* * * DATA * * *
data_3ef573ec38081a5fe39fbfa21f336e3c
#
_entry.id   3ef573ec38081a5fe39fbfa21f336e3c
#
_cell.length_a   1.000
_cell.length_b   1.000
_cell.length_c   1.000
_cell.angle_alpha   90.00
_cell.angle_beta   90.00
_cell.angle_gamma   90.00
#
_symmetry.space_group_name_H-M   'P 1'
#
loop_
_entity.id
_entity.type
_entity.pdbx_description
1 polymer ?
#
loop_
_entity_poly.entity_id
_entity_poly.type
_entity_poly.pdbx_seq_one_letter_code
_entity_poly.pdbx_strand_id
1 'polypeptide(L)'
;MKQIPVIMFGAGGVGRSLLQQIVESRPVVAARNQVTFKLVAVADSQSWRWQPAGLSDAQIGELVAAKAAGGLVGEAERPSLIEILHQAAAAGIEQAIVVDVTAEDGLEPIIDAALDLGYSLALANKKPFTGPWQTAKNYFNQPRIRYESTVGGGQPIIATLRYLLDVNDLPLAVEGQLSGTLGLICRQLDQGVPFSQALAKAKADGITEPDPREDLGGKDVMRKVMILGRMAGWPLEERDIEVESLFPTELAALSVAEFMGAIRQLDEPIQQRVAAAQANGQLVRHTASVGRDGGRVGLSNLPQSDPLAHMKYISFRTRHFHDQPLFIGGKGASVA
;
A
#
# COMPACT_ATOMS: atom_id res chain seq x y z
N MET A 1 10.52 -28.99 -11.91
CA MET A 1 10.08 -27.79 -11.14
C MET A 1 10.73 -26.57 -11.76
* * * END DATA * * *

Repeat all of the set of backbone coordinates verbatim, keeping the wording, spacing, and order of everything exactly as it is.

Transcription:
data_3ef573ec38081a5fe39fbfa21f336e3c
#
_entry.id   3ef573ec38081a5fe39fbfa21f336e3c
#
_cell.length_a   1.000
_cell.length_b   1.000
_cell.length_c   1.000
_cell.angle_alpha   90.00
_cell.angle_beta   90.00
_cell.angle_gamma   90.00
#
_symmetry.space_group_name_H-M   'P 1'
#
loop_
_entity.id
_entity.type
_entity.pdbx_description
1 polymer ?
#
loop_
_entity_poly.entity_id
_entity_poly.type
_entity_poly.pdbx_seq_one_letter_code
_entity_poly.pdbx_strand_id
1 'polypeptide(L)'
;MKQIPVIMFGAGGVGRSLLQQIVESRPVVAARNQVTFKLVAVADSQSWRWQPAGLSDAQIGELVAAKAAGGLVGEAERPSLIEILHQAAAAGIEQAIVVDVTAEDGLEPIIDAALDLGYSLALANKKPFTGPWQTAKNYFNQPRIRYESTVGGGQPIIATLRYLLDVNDLPLAVEGQLSGTLGLICRQLDQGVPFSQALAKAKADGITEPDPREDLGGKDVMRKVMILGRMAGWPLEERDIEVESLFPTELAALSVAEFMGAIRQLDEPIQQRVAAAQANGQLVRHTASVGRDGGRVGLSNLPQSDPLAHMKYISFRTRHFHDQPLFIGGKGASVA
;
A
#
# COMPACT_ATOMS: atom_id res chain seq x y z
N MET A 1 10.52 -28.99 -11.91
CA MET A 1 10.08 -27.79 -11.14
C MET A 1 10.73 -26.57 -11.76